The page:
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Development Debates: Can Aid Help Counter Violent Extremism and Terrorism?




The London International Development Centre (LIDC) has teamed up with The Guardian Global Development Network to host a series of panel debates on current key issues in international development. Four speakers, comprised of academics from our member colleges, development practitioners, activists and policy-makers, will take questions from the audience. Discussions will be guided by a moderator,and there will be a chance to continue the discussion after the debate at a networking and drinks reception.

City, University of London is delighted to host this debate. City staff and students can become members of LIDC for free and will then gain access to this event for free as well.

Can Aid Help Counter Violent Extremism and Terrorism?

Between the 1st January and 9th November 2017, 1,038 terrorist attacks took place across the globe leading to 6,656 fatalities.

Increasingly in recent years, Western Governments have turned to aid as a way to prevent violent extremism and terrorism in low and middle-income countries, but can combatting poverty with aid really help counter violent extremism, or are our expectations of what aid can achieve unrealistic?

In 2016 the UN Secretary-General presented a Plan of Action to Prevent Violent Extremism in which he called for an approach that combines security-based counter-terrorism measures with addressing the underlying drivers of radicalization and violent extremism.

The underlying drivers of radicalization include “push” factors such as a lack of socio-economic opportunities, marginalization and discrimination, poor governance and violations of human rights. The “pull” factors include personal backgrounds and identity, distortion of religious beliefs and political ideologies and ethnic difference.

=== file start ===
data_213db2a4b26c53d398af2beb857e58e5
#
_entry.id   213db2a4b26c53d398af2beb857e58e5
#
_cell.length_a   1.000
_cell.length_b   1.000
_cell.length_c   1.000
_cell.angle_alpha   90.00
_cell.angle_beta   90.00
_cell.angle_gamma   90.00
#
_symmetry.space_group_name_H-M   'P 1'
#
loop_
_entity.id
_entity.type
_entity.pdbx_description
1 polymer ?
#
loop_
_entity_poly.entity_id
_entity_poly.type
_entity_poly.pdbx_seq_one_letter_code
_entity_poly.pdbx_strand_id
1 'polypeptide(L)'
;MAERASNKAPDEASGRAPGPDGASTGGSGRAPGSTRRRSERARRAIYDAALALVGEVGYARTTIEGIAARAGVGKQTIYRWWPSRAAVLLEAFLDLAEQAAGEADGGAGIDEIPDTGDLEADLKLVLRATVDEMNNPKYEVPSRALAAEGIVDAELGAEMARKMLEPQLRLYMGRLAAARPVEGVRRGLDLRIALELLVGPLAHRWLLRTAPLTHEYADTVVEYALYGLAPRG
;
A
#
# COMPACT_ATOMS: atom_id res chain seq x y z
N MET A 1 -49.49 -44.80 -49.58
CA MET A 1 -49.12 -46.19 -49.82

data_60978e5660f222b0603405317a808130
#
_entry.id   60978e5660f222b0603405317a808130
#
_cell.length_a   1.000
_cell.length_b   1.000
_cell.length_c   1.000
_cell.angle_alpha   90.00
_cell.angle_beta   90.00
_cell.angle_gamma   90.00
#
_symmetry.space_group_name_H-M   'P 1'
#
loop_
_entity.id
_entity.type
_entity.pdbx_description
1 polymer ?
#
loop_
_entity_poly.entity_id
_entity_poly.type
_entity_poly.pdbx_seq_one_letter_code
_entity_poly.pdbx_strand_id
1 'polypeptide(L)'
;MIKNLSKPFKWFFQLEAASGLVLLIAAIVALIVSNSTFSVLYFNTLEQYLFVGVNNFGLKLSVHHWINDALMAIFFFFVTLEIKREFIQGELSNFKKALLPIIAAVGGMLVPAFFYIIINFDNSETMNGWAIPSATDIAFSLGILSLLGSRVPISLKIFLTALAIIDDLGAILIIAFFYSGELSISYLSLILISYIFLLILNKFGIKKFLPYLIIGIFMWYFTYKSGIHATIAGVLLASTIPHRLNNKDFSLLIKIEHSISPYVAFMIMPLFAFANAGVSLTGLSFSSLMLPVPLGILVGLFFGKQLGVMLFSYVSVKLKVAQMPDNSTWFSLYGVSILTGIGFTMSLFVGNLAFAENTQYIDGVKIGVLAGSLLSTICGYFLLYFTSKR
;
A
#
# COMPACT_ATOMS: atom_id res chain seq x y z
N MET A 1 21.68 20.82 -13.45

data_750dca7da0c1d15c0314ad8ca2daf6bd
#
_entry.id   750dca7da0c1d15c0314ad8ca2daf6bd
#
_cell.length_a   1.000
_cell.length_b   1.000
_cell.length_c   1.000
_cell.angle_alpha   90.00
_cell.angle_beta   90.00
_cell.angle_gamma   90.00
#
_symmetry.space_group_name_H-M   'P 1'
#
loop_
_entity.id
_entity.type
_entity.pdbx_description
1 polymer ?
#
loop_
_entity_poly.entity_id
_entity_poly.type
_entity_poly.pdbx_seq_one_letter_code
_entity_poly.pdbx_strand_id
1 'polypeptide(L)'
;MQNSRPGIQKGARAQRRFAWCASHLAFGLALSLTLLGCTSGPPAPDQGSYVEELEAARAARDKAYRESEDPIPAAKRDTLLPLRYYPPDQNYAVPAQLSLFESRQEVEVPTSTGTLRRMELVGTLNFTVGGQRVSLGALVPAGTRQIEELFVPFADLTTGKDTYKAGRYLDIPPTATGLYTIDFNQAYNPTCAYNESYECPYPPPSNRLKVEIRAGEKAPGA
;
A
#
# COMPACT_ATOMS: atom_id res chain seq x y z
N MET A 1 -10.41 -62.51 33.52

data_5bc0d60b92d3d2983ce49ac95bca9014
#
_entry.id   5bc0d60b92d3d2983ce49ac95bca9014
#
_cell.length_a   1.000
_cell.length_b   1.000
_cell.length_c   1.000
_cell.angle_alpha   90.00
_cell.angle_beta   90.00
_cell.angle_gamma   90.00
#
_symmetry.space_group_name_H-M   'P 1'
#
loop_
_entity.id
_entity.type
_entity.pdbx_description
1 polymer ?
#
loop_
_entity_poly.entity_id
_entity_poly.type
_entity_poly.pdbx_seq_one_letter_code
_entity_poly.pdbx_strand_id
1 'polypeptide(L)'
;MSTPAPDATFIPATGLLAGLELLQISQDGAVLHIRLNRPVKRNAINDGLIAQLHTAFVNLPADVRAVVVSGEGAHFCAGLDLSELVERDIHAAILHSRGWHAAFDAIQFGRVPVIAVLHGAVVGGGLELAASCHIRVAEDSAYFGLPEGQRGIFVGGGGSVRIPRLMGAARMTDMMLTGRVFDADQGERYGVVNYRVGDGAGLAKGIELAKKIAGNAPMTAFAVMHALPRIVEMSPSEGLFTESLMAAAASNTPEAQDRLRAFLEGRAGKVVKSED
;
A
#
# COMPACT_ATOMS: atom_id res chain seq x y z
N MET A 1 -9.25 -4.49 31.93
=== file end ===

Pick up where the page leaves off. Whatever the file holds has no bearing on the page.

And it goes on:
Violent extremism and terrorism pose a significant threat to national and global security, affecting economic growth and civil stability; but can humanitarian and development aid be used to address the drivers of violent extremism and terrorism? How can we measure and evaluate impact? And where should aid be directed?


(Imam Sheikh Dr) Usama Hasan. Usama is Head of Islamic Studies at Quilliam and was a founding advisor to the organisation in 2008. As a teenager Usama became a radical salafi activist and, whilst still a Cambridge undergraduate, briefly took part (1990-1) in the ‘Jihad’ against Communist forces in Afghanistan. However following the 7/7 bombings in London, Usama took it upon himself to start campaigning against extremism and for religious reform within Muslim circles. See his profile here.

Dr. Sara Silvestri. Sara is Senior Lecturer in International Politics at City, University of London and is in charge of specialist courses on Islamism, religion and politics, and the EU. Sara has directed the Islam in Europe programme at the European Policy Centre (Brussels) and has been a research consultant to the British Council, Ethnobarometer, the European Commission, and the British Government. See her profile here.

Dr Farid Panjwani. Farid is Director of the Centre for Research and Evaluation in Muslim Education (CREME) at UCL Institute of Education. The Centre seeks to strengthen education in Muslim contexts along the lines of a research based, progressive and inclusive educational philosophy and Farid is also a member of the National Commission on Religious Education. His research explores interfaces between religion, citizenship and education; role of imagination in education; teaching about Islam in schools; and contemporary Muslim thought. See his profile here.

Lucy Holdaway. Lucy is Senior Peacebuilding Adviser at International Alert, a London based NGO focused on peacebuilding activities. Lucy has been working on peace and security issues since 2005 and has extensive experience of leading projects, research, training and training design in conflict-affected areas. Lucy leads on the development, research and implementation support on our citizen–state approaches to peacebuilding. She works closely with country teams, NGOs and multilaterals to explore the conflict drivers of violent extremism and to challenge and improve current practice on preventing violent extremism. See her profile here.

Moderator: Bibi van der Zee, Editor of The Guardian Global Development Professionals Network. See her profile here.

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When & where

6.00pm - 7.30pmTuesday 5th December 2017

Oliver Thompson Lecture Theatre Tait Building City, University of London Northampton Square London EC1V 0HB United Kingdom